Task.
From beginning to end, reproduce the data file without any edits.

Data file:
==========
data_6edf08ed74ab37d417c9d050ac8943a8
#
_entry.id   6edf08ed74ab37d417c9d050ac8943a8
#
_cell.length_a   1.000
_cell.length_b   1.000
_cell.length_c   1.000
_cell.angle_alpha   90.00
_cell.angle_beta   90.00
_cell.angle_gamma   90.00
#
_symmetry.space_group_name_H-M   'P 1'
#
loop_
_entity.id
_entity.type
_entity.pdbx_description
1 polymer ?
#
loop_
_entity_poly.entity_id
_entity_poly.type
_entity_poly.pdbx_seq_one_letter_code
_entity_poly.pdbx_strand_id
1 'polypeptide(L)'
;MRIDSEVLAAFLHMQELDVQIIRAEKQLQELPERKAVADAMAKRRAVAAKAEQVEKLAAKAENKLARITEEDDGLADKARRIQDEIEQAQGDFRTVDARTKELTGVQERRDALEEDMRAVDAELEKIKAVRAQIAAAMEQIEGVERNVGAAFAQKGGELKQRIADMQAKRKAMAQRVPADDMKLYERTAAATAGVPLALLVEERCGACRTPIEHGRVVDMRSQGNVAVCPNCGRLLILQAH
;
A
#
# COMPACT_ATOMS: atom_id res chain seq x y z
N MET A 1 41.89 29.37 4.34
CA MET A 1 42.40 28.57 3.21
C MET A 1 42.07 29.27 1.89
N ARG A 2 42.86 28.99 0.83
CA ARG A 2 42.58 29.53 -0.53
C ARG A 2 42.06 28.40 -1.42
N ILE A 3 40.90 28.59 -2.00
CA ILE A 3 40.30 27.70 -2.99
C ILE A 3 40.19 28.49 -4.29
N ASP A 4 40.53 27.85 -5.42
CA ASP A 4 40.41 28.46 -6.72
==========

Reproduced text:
data_6edf08ed74ab37d417c9d050ac8943a8
#
_entry.id   6edf08ed74ab37d417c9d050ac8943a8
#
_cell.length_a   1.000
_cell.length_b   1.000
_cell.length_c   1.000
_cell.angle_alpha   90.00
_cell.angle_beta   90.00
_cell.angle_gamma   90.00
#
_symmetry.space_group_name_H-M   'P 1'
#
loop_
_entity.id
_entity.type
_entity.pdbx_description
1 polymer ?
#
loop_
_entity_poly.entity_id
_entity_poly.type
_entity_poly.pdbx_seq_one_letter_code
_entity_poly.pdbx_strand_id
1 'polypeptide(L)'
;MRIDSEVLAAFLHMQELDVQIIRAEKQLQELPERKAVADAMAKRRAVAAKAEQVEKLAAKAENKLARITEEDDGLADKARRIQDEIEQAQGDFRTVDARTKELTGVQERRDALEEDMRAVDAELEKIKAVRAQIAAAMEQIEGVERNVGAAFAQKGGELKQRIADMQAKRKAMAQRVPADDMKLYERTAAATAGVPLALLVEERCGACRTPIEHGRVVDMRSQGNVAVCPNCGRLLILQAH
;
A
#
# COMPACT_ATOMS: atom_id res chain seq x y z
N MET A 1 41.89 29.37 4.34
CA MET A 1 42.40 28.57 3.21
C MET A 1 42.07 29.27 1.89
N ARG A 2 42.86 28.99 0.83
CA ARG A 2 42.58 29.53 -0.53
C ARG A 2 42.06 28.40 -1.42
N ILE A 3 40.90 28.59 -2.00
CA ILE A 3 40.30 27.70 -2.99
C ILE A 3 40.19 28.49 -4.29
N ASP A 4 40.53 27.85 -5.42
CA ASP A 4 40.41 28.46 -6.72